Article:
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Case based discussion
A case-based discussion from the Medical Intensive Care Unit of Sahloul University Hospital of Tunisia: an unusual cause of alveolar hypoventilation in a patient with COPD
  1. Olfa Mejri1,
  2. Olfa Beji1,
  3. Chaker Ben Salem2,
  4. Houssem Hmouda1
  1. 1Faculty of Medicine of Sousse, Medical Intensive Care Unit, Sahloul University Hospital, Sousse, Tunisia
  2. 2Faculty of Medicine Ibn El Jazzar, Pharmacology Department, Sousse, Tunisia
  1. Correspondence to Professor Houssem Hmouda, Faculty of Medicine of Sousse, Medical Intensive Care Unit, Sahloul University Hospital, Route de la ceinture, Sousse 4054, Tunisie; houssem.hmouda1{at}gmail.com

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OM (resident, intensivist)

A 54-year-old heavy smoker with a 20-year history of COPD, confirmed by spirometry, and previous gastric ulcer presented to the emergency room with mild mid-epigastric pain, nausea and vomiting evolving over 3 days.

He reported taking a traditional herbal tea made of Retama raetam (white weeping broom) (approximately 1000 mL) which caused subsequent symptom deterioration and acute confusion (figure 1).

Figure 1

The medicinal plant Retama raetam.

On examination, the patient had no fever and was confused with a Glasgow coma score of 13/15. His abdomen was soft. The remainder of the physical examination was unremarkable. Chest X-ray, ECG, CT brain scan and laboratory blood tests were normal. Arterial blood gas (ABG) analysis on room air disclosed severe respiratory acidosis with hypercapnia and high bicarbonate level (pH=7.14, pCO2=11 kPa, Embedded Image=36 mmol/L) as well as severe hypoxaemia (paO2=5.4 kPa).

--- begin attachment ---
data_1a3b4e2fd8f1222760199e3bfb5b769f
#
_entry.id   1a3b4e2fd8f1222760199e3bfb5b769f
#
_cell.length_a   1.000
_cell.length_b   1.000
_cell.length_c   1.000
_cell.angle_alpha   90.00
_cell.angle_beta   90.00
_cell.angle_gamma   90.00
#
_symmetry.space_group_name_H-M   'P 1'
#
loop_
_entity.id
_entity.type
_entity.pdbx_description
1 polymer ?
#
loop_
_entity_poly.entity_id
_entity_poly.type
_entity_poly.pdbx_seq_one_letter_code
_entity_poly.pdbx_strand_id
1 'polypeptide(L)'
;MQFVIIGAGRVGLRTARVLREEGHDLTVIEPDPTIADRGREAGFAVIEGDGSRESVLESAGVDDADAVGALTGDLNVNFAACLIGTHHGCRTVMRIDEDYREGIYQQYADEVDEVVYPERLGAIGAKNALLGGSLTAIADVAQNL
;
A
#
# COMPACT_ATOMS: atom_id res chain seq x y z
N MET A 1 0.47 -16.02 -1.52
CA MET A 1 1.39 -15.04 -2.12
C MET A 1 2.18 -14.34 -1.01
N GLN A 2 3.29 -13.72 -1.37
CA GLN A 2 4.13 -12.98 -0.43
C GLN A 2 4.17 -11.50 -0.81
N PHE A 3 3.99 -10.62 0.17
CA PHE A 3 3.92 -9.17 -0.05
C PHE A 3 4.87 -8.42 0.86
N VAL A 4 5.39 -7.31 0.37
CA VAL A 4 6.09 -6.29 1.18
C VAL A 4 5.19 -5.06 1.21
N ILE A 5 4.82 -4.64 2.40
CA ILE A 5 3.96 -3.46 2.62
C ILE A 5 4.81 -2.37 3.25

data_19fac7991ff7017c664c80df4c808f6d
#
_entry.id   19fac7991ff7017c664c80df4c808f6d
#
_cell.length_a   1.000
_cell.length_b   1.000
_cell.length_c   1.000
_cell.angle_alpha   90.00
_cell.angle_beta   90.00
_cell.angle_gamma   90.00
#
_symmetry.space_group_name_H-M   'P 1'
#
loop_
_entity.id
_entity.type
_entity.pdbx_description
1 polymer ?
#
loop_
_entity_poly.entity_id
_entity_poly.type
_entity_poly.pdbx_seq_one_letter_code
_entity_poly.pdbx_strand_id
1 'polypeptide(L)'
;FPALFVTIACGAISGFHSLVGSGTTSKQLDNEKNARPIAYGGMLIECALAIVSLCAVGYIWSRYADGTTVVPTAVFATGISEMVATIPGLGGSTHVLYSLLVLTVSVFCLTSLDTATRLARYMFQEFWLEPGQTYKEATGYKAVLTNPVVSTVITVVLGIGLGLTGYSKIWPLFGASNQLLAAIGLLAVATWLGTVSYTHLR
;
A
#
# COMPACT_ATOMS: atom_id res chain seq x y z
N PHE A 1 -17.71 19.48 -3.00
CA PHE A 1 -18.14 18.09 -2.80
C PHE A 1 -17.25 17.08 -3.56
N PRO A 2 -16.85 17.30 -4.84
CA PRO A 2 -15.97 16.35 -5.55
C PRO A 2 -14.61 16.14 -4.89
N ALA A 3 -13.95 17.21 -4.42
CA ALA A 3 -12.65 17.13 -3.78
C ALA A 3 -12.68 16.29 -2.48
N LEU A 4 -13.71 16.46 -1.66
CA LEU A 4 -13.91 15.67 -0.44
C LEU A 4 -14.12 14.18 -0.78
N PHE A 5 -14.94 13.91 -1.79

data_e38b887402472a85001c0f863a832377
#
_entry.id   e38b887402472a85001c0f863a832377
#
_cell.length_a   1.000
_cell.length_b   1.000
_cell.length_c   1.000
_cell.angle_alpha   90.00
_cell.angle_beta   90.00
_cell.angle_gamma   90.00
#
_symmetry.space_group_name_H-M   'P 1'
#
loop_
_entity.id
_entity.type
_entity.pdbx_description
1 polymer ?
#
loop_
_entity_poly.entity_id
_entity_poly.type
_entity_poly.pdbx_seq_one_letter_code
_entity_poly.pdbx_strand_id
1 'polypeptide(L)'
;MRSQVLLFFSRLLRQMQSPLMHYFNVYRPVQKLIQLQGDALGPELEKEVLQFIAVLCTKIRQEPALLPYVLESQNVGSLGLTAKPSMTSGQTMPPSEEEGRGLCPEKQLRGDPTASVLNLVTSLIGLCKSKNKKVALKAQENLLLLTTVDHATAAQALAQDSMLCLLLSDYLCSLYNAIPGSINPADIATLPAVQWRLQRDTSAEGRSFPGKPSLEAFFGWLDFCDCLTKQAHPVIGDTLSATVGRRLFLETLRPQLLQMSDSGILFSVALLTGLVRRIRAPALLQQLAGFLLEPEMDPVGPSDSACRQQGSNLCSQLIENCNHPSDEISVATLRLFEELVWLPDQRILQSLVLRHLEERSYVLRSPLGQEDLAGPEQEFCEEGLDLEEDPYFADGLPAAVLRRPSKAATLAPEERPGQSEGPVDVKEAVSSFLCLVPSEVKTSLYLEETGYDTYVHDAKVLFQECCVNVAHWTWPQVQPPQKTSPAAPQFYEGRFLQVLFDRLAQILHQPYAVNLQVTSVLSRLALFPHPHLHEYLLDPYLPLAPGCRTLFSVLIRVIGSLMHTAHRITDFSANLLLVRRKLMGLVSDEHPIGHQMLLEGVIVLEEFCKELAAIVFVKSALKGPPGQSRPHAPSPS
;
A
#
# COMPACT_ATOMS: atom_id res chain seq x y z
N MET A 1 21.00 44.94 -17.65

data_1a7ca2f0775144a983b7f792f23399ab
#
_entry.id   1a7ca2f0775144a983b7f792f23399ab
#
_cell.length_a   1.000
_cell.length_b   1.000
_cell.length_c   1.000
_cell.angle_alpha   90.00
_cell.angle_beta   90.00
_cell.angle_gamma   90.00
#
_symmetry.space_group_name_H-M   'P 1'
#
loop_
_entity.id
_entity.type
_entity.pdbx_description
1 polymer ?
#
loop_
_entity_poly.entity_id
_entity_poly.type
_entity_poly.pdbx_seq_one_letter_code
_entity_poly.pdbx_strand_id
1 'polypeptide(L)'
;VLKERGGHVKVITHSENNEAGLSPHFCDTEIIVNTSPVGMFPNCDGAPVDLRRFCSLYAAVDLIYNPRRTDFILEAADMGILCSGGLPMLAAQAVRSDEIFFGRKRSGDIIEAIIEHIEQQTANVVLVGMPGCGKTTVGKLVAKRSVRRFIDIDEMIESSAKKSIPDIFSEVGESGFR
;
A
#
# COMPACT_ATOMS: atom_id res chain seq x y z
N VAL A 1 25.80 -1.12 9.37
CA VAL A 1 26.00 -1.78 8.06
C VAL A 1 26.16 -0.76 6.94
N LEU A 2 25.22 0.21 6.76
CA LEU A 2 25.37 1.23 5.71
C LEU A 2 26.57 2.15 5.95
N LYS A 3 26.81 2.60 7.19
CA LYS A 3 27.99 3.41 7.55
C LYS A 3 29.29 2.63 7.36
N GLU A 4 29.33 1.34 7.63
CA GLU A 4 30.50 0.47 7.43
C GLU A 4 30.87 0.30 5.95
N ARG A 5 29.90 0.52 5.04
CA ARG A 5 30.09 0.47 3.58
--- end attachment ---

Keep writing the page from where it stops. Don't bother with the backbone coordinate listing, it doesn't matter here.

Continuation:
Subsequently, because of a rapid deterioration of the level of consciousness, as assessed by a fall in Glasgow coma score (GCS) to 6/15, the patient required intubation, sedation and mechanical ventilation. His blood pressure and pulse fell substantially soon after he was placed on the ventilator, requiring fluid resuscitation and continuous infusion of norepinephrine (1 mg/h). The patient was then transferred to the intensive care unit (ICU).

In the ICU, he was maintained on volume assist control ventilation with the following settings: tidal volume 420 mL, FIO2 50%, positive end expiratory pressure (PEEP) 4 cm H2O, respiratory rate 14/min and inspiratory time (I)/expiratory time (E) ratio of 1/3. Pupils were dilated and responsive to light. Invasive arterial blood pressure (IABP) was 120/65/80 mm Hg, respectively, for systolic, diastolic and mean IABPs. Oxygen saturation by pulse oximetry was 100%, and heart rate was around 55 bpm. ECG showed sinus bradycardia with no other abnormalities. ABG analysis revealed baseline hypercapnia (pCO2 of 6.7 kPa) and compensated respiratory acidosis. Blood tests showed normal white cell count, and normal C reactive protein and procalcitonin levels. Portable chest X-ray showed bilateral basal haziness, but chest CT scan was normal. Further investigations, including abdominal CT scan and ultrasound, were normal. Echocardiography showed normal left and right ventricular function, and pulmonary arterial pressure was estimated as 30 mm Hg. Microbiological investigations, including protected bronchial distal aspirate, and blood cultures were negative. Urine toxicology testing revealed the presence of quinolizidine alkaloid metabolites.

The patient remained stable on mechanical ventilation. Norepinephrine was stopped on the third day. Weaning from mechanical ventilation was attempted on the fourth day, with successful extubation and the patient was discharged from ICU on the sixth day. He was seen 1 week later in the outpatient clinic and was in a remarkably good physical condition.